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I feel so 'wooly' I feel so 'wooly'

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  #1  
Unread 07-29-2010, 07:53 AM
Unhappy - I feel so 'wooly' I feel so 'wooly'

I'm now 7 months post op (reason was endometrosis) my ovaries were left in but I was experiencing menopausal symptoms and pain and after tests my Dr has started me on HRT. I'm 1 month into a course of 2mg per day 'Climival' (oestrogen) and 1 week into a course of 300micrograms/24hours testosterone patches.

My consultant feels that the pain I am experiencing may be a result of either the endometrosis returning or scar tissue build up; either way I'm now on the waiting list to have my ovaries removed and have any necessary scarring/endometrosis lasered away.

My problem until I have this done and until I find the right levels of HRT is that I just feel so 'wrong'

1/ I'm emotional one minute and then emotionless the next
2/ I feel like my brain, mind and nerve endings have been stuffed with novocane soaked cotton wool.
3/ I really cannot be bothered to do anything....my get up and go has got up and gone!

my question is.......is it really necessary to go through more surgery to remove my ovaries? - my consultant said that they are better being removed as it is a cancer risk to leave them in.
and; how long before I start to feel the benefits of the HRT I'm taking? I really am at the end of my tether now and am starting to wish I'd just put up with the pain and horrible periods rather than had the hysterectomy in the first place
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  #2  
Unread 08-04-2010, 12:42 AM
Re: I feel so 'wooly'

Hi

It takes many women up to a year to find the right HRT to help them feel their best. It also takes about 6 weeks to get the full affect of any hormone change or addition. Did your Dr test your free and total testosterone levels before prescribing the testosterone?

Since you aren't convinced that removing your ovaries is the best choice for you, have you considered getting opinions from other Doctors? I would want to know all of my options before making that decision. There are women on this site who have endometriosis and have been able to keep their ovaries.

For your endometriosis concerns, you might want to check out this link to the Endometriosis Support Forum. You will find other women there who will be able to share their experiences with endometriosis after a hysterectomy.


Kay
  #3  
Unread 08-04-2010, 07:31 AM
Re: I feel so 'wooly'

Thanks for the reply

to be honest I'm really not sure what they tested for; I just know that my blood was sent off and I was called back when the results were in.

about going in for more surgery; My Gynaecologist consultant is also an Oncology consultant and he's told me that leaving redundant ovaries in is a cancer risk - Obviously I would like to eliminate any such risk to my future health (more so as ovarian cancer is notoriously difficult to detect) but how much faith should we put in the Dr's decisions?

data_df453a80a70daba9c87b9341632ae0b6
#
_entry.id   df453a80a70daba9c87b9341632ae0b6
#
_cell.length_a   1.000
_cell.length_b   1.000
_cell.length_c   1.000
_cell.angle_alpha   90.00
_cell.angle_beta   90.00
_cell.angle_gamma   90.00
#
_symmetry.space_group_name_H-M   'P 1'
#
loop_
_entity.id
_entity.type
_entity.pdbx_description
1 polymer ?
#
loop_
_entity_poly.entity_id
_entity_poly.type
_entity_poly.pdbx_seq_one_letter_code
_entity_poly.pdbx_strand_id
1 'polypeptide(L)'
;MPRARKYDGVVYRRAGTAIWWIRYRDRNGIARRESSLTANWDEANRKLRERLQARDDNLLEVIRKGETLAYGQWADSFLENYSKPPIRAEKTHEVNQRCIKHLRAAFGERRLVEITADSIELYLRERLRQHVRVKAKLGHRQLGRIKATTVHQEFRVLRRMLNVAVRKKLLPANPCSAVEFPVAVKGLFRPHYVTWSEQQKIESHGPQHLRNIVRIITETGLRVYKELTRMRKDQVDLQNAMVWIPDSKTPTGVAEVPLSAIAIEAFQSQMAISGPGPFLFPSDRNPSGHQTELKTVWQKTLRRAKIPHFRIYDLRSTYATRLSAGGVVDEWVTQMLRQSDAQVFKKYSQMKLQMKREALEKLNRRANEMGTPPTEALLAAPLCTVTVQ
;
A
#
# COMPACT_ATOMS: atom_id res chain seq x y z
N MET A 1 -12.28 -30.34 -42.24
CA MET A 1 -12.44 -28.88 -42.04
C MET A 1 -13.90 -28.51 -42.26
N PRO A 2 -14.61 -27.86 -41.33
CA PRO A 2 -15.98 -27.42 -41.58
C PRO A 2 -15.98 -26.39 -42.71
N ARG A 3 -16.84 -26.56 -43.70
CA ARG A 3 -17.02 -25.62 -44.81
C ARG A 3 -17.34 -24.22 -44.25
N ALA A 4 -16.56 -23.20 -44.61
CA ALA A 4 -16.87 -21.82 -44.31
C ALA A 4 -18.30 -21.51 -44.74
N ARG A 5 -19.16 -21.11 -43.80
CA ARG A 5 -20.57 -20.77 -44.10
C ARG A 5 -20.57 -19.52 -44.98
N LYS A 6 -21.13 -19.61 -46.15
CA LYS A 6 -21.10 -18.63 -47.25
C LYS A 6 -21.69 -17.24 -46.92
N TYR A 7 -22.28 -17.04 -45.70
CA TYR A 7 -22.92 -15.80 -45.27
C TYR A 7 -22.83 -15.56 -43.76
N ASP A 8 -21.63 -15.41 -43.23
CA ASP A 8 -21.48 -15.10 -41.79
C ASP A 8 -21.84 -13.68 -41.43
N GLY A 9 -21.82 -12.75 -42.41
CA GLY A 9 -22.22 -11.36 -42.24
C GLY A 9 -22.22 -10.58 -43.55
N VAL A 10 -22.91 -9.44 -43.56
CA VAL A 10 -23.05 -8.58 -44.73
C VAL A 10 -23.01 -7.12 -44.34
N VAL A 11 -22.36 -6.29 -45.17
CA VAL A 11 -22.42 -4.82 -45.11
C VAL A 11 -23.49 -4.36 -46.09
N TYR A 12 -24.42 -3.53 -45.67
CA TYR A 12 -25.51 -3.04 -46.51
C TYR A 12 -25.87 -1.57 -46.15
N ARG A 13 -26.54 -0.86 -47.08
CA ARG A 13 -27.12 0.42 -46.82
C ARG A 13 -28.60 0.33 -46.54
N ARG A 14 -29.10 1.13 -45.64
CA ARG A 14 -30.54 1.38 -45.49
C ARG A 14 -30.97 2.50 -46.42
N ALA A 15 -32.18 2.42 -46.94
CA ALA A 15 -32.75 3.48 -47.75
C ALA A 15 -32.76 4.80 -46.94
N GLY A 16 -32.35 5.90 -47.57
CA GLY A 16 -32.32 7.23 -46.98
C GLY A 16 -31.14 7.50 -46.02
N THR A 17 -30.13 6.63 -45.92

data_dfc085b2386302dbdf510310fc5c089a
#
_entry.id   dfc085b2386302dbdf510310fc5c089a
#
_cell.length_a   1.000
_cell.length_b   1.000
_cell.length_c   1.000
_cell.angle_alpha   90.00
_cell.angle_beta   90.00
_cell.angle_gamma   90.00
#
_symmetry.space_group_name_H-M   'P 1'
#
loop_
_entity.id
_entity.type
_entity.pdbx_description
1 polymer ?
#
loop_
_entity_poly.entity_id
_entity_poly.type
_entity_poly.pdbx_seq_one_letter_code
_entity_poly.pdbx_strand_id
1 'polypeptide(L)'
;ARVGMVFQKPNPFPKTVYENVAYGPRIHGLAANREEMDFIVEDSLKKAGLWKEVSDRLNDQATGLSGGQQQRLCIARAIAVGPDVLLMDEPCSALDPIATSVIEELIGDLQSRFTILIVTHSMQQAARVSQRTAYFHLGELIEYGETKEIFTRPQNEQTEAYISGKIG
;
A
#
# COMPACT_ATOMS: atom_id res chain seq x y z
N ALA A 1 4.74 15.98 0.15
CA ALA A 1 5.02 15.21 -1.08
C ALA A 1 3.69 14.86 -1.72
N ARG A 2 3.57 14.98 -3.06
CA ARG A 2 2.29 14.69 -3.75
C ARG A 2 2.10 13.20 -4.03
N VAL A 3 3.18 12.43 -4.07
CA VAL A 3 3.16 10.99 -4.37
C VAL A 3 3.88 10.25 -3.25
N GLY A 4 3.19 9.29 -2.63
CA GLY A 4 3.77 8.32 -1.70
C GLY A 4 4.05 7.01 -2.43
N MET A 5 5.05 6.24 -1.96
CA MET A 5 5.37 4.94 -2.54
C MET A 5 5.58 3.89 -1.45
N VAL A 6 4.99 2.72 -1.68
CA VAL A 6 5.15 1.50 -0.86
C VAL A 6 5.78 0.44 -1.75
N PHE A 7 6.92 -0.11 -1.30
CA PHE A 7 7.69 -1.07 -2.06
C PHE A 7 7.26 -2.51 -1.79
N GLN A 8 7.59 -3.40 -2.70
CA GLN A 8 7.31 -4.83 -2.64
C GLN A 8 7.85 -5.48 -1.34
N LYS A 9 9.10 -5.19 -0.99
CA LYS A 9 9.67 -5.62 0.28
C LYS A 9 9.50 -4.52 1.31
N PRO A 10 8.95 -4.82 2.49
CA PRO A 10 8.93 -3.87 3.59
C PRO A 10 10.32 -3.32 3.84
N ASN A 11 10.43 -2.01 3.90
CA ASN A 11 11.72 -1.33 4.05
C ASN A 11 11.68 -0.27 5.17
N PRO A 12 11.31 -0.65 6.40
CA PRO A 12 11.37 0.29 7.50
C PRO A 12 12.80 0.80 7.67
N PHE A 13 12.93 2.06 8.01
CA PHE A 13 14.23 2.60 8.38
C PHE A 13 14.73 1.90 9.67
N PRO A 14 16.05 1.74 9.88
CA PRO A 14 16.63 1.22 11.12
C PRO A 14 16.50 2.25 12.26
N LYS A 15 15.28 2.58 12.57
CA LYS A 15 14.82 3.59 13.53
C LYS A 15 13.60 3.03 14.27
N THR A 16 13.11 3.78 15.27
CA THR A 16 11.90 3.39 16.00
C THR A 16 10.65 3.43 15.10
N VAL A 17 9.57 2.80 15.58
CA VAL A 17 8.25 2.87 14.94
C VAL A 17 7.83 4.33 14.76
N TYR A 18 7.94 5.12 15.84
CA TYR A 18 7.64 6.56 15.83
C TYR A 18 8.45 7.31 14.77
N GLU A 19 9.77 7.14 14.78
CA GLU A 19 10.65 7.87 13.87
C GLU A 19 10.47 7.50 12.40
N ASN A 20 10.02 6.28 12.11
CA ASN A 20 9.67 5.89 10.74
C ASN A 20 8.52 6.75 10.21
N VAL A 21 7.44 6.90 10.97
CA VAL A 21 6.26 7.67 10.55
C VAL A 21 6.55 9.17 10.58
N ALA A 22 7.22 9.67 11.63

I have a specialist in both gynaecological and cancer medicine giving me advice on something that I know almost nothing about........am I being stupid to question?

I'm prepared to give the HRT a little longer and see if the cotton wool disappears from my brain, I think perhaps 3 months and then if I'm the same try another type
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  #4  
Unread 08-04-2010, 08:41 AM
Re: I feel so 'wooly'

Are you high risk for ovarian cancer? If not, you might want to take a little time to learn as much as you can, and give your body time to heal and adjust before making your decision.


kay
  #5  
Unread 08-04-2010, 01:39 PM
Re: I feel so 'wooly'



From the perspective of endometriosis, removing healthy ovaries is not necessary. However, if a surgeon is unable to remove all the endometriosis found, then functioning ovaries will provide any remaining endometriosis with plenty of estrogen to thrive.

It sounds like your ovaries ceased to work following your hysterectomy. This can occur because their blood supply is interrupted and sometimes the ovaries are unable to re-establish a new one. However, one thing that can occur in a situation like this is that the ovaries aren't completely "dead" but are spitting and sputtering and thus creating issues with finding a hormonal balance with HRT.

If you are experiencing pain that is believed to be endometriosis, any estrogen replacement you are using can be fueling that endometriosis. Many women with an endometriosis diagnosis who are using HRT use some type of progesterone or progestin along with any estrogen to try to help keep any endometriosis at bay. Have any of your doctors suggested progesterone or progestin?

It can take a lot of patients, time, and trial and error to find the right hormone balance. Each woman will need something a little bit different and things like stress and illness can affect the amount of hormones your body needs.

I would recommend finding a doctor who is specifically knowledgeable regarding endometriosis and see what s/he suggests for you. There may be options besides surgery you can consider or having surgery to excise any endometriosis (with/without an oophorectomy) may be the right option for you. If there are no endometriosis specialists in your area, you might try looking for a reproductive endocrinologist as they often treat women with endometriosis. You may also want to see if you can find a doctor who specifically works with women who are having hormonal issues who may have an understanding of endometriosis.

If you have any doubts, definitely don't head into OR and have a surgery you may later regret!

Wishing you all the best! s
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